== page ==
SHRM Leader to Employers: ‘Don’t Just Prefer—Require’ Certification

Part 2: ‘There’s a science to HR. Not everyone can do it.’

By Rena Gorlin, J.D. June 14, 2018
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​How can business best leverage the talents of the HR profession? Make SHRM certification mandatory for your HR staff, said SHRM President and CEO Johnny C. Taylor, Jr., SHRM-SCP.

Taylor earned his own SHRM designation in 2016, a year before he was named to his current post in 2017. His enthusiasm about the value of SHRM certification has only increased now that he is leading the organization that issues the fastest-growing HR credentials.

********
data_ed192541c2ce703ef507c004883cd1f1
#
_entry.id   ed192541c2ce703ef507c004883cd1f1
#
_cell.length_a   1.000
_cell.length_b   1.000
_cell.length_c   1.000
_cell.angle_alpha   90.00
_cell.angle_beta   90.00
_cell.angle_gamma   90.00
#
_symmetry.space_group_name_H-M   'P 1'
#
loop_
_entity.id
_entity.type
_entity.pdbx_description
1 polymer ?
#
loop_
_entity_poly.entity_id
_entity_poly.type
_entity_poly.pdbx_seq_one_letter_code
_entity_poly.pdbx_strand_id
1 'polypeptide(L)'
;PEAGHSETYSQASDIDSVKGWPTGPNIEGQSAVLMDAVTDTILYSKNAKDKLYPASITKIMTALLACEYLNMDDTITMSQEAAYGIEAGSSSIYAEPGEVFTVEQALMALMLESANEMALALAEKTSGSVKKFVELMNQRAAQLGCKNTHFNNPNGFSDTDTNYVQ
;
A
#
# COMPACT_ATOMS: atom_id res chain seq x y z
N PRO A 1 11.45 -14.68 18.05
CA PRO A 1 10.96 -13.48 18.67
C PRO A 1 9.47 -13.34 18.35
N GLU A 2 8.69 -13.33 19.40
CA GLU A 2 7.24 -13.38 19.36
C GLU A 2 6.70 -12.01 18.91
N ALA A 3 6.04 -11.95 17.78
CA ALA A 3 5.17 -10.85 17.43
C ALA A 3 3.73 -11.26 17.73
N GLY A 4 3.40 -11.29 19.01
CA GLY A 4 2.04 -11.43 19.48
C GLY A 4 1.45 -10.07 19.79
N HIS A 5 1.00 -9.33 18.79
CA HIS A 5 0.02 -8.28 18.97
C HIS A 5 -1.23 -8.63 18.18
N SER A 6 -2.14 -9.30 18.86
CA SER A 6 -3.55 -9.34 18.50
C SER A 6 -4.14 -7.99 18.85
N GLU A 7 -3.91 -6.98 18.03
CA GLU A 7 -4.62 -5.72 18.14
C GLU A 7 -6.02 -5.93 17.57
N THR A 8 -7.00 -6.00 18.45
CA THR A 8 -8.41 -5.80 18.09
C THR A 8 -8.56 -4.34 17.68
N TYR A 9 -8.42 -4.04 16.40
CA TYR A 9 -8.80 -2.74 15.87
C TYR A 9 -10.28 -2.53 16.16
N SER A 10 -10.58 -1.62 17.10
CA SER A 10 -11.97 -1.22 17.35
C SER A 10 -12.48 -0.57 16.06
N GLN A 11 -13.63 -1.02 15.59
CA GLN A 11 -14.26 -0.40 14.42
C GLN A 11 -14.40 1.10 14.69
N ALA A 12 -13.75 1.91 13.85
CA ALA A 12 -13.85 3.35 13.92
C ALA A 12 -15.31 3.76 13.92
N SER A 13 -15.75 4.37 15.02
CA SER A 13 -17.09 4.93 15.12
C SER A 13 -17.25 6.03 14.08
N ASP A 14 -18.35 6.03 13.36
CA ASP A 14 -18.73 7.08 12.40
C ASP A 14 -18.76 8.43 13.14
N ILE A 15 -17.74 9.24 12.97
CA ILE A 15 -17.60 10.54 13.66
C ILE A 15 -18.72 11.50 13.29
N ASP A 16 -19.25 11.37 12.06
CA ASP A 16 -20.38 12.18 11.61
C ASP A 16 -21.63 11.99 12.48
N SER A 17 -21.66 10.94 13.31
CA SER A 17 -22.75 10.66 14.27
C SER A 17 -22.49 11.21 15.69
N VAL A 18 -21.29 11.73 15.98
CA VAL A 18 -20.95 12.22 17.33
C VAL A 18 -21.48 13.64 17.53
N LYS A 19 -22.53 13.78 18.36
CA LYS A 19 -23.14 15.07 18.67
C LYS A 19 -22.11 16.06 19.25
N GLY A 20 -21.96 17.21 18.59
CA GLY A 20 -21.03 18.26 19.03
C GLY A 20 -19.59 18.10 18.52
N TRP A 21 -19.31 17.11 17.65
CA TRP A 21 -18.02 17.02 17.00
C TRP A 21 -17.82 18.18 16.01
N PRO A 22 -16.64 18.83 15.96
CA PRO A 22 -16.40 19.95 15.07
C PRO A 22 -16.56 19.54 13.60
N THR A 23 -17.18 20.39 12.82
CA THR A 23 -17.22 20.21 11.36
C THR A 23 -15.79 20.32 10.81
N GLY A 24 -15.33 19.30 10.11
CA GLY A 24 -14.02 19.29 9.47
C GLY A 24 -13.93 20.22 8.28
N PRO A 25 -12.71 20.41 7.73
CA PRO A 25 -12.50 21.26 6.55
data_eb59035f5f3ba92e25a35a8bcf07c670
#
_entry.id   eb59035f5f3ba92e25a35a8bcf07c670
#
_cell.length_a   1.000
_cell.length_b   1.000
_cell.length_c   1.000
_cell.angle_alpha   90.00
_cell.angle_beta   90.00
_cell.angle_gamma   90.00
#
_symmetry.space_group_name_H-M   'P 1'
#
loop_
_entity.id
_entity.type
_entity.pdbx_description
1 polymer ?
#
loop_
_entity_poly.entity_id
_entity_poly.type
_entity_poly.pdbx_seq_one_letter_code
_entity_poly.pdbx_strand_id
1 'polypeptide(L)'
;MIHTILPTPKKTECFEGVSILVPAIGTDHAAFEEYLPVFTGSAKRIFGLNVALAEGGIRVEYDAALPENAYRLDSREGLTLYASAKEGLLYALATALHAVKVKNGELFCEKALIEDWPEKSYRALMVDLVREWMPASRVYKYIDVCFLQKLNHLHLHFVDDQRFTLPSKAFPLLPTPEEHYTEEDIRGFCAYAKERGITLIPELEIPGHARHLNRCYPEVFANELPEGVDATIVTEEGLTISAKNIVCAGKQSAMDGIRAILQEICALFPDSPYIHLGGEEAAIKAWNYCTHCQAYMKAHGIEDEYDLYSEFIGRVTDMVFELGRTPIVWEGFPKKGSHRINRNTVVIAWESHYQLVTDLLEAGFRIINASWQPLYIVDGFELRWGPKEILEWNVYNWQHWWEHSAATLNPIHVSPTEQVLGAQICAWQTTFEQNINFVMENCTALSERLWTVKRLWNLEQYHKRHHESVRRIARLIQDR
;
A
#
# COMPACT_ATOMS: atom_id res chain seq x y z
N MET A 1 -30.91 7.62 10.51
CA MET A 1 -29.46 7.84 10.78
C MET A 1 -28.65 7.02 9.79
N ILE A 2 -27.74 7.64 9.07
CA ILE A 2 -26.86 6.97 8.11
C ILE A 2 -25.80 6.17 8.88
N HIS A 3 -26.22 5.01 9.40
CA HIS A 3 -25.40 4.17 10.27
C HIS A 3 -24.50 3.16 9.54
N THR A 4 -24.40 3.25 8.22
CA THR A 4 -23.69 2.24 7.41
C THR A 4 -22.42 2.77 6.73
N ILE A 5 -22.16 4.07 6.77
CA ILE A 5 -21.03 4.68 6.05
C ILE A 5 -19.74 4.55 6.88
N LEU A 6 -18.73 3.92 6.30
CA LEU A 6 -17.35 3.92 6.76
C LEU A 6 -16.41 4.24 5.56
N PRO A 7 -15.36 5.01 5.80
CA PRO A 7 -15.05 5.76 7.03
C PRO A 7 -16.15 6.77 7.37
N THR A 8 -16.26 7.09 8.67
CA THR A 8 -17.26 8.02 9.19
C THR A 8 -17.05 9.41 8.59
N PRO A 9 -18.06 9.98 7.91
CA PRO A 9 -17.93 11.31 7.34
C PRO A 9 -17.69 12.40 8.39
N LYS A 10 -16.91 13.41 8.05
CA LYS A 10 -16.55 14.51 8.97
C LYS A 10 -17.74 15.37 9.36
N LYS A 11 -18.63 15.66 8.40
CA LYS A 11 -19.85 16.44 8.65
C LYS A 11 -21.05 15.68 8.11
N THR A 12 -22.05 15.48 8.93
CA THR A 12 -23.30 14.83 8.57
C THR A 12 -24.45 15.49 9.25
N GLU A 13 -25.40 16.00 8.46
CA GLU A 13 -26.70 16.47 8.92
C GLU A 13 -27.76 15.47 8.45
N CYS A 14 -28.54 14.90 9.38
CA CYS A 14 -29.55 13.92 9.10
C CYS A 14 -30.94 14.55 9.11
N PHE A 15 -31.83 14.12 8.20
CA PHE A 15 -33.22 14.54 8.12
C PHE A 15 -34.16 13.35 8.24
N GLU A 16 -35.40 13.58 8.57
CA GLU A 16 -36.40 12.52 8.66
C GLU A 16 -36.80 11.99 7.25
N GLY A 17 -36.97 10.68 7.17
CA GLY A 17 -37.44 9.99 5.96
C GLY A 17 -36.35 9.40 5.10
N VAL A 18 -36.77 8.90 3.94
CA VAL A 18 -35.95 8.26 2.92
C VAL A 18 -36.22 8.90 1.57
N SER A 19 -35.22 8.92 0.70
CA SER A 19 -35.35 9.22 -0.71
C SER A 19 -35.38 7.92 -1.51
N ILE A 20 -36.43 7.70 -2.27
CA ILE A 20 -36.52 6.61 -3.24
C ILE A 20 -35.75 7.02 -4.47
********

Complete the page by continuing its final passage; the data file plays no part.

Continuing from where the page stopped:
"Require it," Taylor said. "SHRM certification is a validation that the professional doing the job has the competency to do it. Treat HR like a profession. Don't just prefer—require!"

Taylor has been a prominent attorney specializing in labor and employment law and a global corporate executive, and he drew on those experiences to clarify HR's essential role: "If an organization takes its financial resources and legal risks seriously, it hires highly competent, certified and licensed finance and legal talent.

"In the same vein, if employers want to ensure that they optimize their investment in human capital, they must hire highly competent, certified HR professionals. Those who expect—and accept—less from their HR experts are not going to be competitive in the new knowledge economy."